Disputed crime reports lead to Siesta Key e-mail battle

 

Disputed crime reports lead to Siesta Key e-mail battle

 

Date: February 10, 2010
by: Robin Roy | City Editor

 
 

What began as a warning to the community about two reported crimes on Siesta Key has turned into a heated e-mail battle between neighborhood groups and the Siesta Key Chamber of Commerce.

The two reported crimes occurred late last month. During a house party on Higel Avenue, someone broke a window and stole several purses from a room in the home. The second report was about an alleged mugging in a Siesta Key Village parking lot.

Ann Kaplan, president of the Council of Neighborhood Associations (CONA), sent an e-mail Jan. 31, detailing those two reports to 24 people, including neighborhood leaders, a sheriff’s office sergeant, County Commissioner Nora Patterson and members of the media.

A day later, Lourdes Ramirez, Siesta Key Association president, sent an e-mail to many of the same people, saying that she believed some laws aren’t being enforced on the Key, such as noise in the Village and dogs on the beach. Because of that, she said some people might believe no laws are being enforced, which could cause crime to increase.

The next day, the executive director of the Siesta Key Chamber of Commerce, Jim Haberman, checked with the sheriff’s office and sent his own e-mail.

“Lourdes, I am frankly shocked and disappointed that you, Ann and the Siesta Key Association would deem it appropriate to distribute provocative e-mails with no regard for the accuracy of the information,” Haberman wrote.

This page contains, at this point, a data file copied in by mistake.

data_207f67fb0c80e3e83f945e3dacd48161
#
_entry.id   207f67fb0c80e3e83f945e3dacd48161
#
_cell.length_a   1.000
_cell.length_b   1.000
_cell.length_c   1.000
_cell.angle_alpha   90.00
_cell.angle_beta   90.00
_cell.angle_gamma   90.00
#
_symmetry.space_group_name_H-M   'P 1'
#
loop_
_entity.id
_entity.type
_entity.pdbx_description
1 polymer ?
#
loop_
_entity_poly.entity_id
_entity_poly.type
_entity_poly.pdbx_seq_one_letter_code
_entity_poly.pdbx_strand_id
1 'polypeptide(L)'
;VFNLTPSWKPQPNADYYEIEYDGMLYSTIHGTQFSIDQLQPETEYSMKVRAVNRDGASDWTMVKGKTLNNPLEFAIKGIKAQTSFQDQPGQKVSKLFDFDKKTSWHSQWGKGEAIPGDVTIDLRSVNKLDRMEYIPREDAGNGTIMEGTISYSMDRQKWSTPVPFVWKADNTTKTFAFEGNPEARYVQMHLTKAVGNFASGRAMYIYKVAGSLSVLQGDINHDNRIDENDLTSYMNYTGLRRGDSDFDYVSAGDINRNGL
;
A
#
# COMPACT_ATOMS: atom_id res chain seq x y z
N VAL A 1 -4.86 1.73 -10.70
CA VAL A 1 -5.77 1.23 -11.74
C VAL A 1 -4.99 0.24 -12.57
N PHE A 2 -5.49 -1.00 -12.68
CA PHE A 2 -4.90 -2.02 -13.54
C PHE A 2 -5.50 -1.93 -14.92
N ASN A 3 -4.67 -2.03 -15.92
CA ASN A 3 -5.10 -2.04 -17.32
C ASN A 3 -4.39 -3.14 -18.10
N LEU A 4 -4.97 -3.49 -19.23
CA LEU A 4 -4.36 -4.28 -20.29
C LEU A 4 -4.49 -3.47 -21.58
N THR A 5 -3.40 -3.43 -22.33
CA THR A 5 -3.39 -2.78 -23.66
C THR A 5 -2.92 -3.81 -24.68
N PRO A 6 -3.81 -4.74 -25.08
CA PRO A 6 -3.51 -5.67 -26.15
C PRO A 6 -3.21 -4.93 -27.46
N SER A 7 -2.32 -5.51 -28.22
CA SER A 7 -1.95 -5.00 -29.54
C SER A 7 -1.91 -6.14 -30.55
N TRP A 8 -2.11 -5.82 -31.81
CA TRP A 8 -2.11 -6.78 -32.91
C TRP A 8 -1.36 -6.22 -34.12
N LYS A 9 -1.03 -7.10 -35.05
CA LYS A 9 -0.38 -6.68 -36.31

Sgt. Scott Osbourne told Haberman that he suspects a partygoer stole the purses, not someone off the street, and that he couldn’t confirm the alleged mugging actually took place, and if it did, it may have occurred in Gulf Gate.

Haberman believes that giving what he feels is a false impression of rampant crime on Siesta Key could not only hurt businesses, but also affect residents’ property values.

Ramirez fired back, maintaining that the mugging did happen.

“It is misleading to the public to act as if no crime occurs on Siesta,” she wrote. “We can’t put our head in the sand.”

Ramirez said she believes the chamber may be trying to protect the political ambitions of Mark Smith, the former president of the Siesta Key Village Association who is running for County Commission.

“That assertion is false,” said Haberman. “The chamber hasn’t taken a position on the race.”
But there is a benefit to the subsequent discussion and debate about the reported crimes, according to Ramirez.

“We are talking together in the community and becoming more aware,” she said.

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